Trump-Kim meet a gift for Southeast Asia

Trump-Kim meet a gift for Southeast Asia

US President Donald Trump meets with North Korean leader Kim Jong-un on Sentosa Island in Singapore in this June 12 photo. AP
US President Donald Trump meets with North Korean leader Kim Jong-un on Sentosa Island in Singapore in this June 12 photo. AP

All the hullabaloo surrounding the historic Trump-Kim summit in Singapore must be discarded if one wants to seriously assess the overall ripple effects, in particular, the four-point statement. For the region, at least for now, the tight knot of a nuclear war has been untied. After all, President Donald Trump gave his personal assurance of this after he returned to the United States from his meeting with North Korean leader Kim Jong-un. That is good for Southeast Asia as a whole. If there is a war, the region's progress would be badly undermined as much as, if not more, than those of the two protagonists. The US provides a marketplace and the Korean Peninsula remains the last stronghold of long-awaited peace and stability.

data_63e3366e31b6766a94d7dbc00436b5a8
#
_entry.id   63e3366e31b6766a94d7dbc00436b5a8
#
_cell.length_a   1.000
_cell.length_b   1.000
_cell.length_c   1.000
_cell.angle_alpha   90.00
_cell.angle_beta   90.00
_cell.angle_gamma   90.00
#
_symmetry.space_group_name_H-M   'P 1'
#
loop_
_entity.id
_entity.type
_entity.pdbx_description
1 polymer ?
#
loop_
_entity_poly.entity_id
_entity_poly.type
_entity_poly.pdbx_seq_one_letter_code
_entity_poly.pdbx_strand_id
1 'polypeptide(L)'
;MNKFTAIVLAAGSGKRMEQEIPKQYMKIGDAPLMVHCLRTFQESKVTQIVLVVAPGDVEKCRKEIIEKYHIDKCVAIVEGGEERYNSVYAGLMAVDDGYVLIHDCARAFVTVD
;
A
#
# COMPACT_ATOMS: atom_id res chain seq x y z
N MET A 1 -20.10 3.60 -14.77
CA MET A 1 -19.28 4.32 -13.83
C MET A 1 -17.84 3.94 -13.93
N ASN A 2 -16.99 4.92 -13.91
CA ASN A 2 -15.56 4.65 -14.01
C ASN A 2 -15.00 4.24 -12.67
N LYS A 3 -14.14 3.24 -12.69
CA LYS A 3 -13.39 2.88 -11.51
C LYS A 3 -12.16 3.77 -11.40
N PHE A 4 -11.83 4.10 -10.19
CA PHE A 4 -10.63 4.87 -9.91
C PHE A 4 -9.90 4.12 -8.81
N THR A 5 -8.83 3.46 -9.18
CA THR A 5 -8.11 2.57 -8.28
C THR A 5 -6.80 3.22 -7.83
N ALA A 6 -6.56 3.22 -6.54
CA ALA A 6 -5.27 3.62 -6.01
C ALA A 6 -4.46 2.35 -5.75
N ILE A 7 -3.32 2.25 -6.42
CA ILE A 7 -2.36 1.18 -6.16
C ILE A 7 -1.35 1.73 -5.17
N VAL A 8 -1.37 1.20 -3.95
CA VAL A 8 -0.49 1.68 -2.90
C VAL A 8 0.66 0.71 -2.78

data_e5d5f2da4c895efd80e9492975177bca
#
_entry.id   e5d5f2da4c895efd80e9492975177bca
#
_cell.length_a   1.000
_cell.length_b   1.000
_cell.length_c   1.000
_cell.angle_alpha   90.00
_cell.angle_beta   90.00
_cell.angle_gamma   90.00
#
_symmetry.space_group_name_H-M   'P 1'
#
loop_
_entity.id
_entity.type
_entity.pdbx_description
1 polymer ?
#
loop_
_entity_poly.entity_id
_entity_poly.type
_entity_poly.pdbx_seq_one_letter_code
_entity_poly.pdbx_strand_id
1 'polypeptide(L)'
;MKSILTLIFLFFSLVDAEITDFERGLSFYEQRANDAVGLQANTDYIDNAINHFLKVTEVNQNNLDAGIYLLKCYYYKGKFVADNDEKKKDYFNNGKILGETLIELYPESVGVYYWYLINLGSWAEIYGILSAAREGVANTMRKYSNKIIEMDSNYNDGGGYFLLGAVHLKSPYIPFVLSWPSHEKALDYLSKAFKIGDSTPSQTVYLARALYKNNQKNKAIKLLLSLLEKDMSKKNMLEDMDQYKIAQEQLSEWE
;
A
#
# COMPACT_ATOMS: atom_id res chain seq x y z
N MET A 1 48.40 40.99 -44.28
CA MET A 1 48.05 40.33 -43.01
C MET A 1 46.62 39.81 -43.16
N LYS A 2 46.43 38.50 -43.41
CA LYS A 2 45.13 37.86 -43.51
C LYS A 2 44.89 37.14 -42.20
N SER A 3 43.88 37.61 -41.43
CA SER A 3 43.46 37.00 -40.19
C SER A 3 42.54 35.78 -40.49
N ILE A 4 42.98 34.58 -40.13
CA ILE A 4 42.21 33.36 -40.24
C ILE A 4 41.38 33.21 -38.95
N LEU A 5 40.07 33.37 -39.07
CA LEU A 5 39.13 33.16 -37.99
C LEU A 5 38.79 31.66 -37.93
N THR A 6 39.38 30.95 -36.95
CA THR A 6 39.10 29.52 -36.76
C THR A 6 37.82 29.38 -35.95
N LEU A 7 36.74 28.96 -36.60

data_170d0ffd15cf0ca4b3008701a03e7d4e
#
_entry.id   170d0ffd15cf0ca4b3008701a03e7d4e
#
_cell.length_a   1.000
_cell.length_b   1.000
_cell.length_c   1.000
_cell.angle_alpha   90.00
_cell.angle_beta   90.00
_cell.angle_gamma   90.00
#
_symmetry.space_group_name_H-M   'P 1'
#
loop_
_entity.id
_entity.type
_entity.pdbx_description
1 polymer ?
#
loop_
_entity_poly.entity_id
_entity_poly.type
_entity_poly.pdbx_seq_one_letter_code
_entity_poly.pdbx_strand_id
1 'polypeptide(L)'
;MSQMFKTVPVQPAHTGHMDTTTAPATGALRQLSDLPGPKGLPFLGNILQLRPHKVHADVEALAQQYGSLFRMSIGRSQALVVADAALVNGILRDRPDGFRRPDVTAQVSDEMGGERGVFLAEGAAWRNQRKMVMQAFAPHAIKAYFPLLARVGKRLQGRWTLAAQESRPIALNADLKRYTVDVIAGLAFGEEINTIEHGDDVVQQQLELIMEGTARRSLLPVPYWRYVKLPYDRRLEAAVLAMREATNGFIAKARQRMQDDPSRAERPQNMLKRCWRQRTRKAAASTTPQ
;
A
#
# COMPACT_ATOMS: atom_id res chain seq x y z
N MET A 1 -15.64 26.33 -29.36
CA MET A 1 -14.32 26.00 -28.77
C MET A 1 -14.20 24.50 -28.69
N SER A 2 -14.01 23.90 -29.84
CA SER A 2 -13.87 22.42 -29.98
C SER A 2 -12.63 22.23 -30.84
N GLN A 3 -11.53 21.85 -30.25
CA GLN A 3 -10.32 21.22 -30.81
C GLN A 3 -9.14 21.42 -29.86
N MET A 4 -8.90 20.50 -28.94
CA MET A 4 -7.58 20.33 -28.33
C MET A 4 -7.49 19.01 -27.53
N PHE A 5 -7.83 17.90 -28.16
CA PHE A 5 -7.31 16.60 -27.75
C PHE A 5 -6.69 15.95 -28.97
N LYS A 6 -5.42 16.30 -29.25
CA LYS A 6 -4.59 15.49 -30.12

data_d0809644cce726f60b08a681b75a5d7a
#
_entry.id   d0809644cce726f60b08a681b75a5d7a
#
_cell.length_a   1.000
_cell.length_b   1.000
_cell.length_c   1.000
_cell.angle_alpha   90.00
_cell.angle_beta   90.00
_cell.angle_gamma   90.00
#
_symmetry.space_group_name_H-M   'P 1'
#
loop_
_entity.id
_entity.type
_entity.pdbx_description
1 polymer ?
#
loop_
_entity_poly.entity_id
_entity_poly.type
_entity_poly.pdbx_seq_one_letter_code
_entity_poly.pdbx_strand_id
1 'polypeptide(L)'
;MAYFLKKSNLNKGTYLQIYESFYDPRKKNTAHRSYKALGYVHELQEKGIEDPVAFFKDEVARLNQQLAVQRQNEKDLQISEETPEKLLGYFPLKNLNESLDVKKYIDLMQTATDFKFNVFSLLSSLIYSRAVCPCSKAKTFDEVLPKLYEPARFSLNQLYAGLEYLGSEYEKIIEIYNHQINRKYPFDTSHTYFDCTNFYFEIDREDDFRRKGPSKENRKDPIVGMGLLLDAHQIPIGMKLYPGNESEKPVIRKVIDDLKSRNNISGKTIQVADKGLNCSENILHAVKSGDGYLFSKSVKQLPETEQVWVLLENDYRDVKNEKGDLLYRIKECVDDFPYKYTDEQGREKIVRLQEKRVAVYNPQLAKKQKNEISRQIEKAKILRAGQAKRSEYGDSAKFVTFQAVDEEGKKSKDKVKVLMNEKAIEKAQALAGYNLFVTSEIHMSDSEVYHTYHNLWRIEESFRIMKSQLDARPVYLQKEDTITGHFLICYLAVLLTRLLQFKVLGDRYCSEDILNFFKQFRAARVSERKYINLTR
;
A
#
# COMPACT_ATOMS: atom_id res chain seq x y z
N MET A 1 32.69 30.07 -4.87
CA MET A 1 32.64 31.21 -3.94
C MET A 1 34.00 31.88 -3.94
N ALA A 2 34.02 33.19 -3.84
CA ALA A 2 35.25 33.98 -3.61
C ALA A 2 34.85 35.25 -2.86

The summit has given rise to many prospects and challenges. Similar to former president Richard Nixon's journey to China in 1972 ahead of the US diplomatic link-up with China, the Singapore summit will have the same result in terms of opening the floodgates for new relations and diplomatic adjustments with the hermit kingdom. From now on, Asean will increase engagements with Pyongyang, taking its cue from the recent summit's outcome and South Korea's new attitude toward the North.

Kavi Chongkittavorn is a veteran journalist on regional affairs.

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Kavi Chongkittavorn

A veteran journalist on regional affairs

Kavi Chongkittavorn is a veteran journalist on regional affairs

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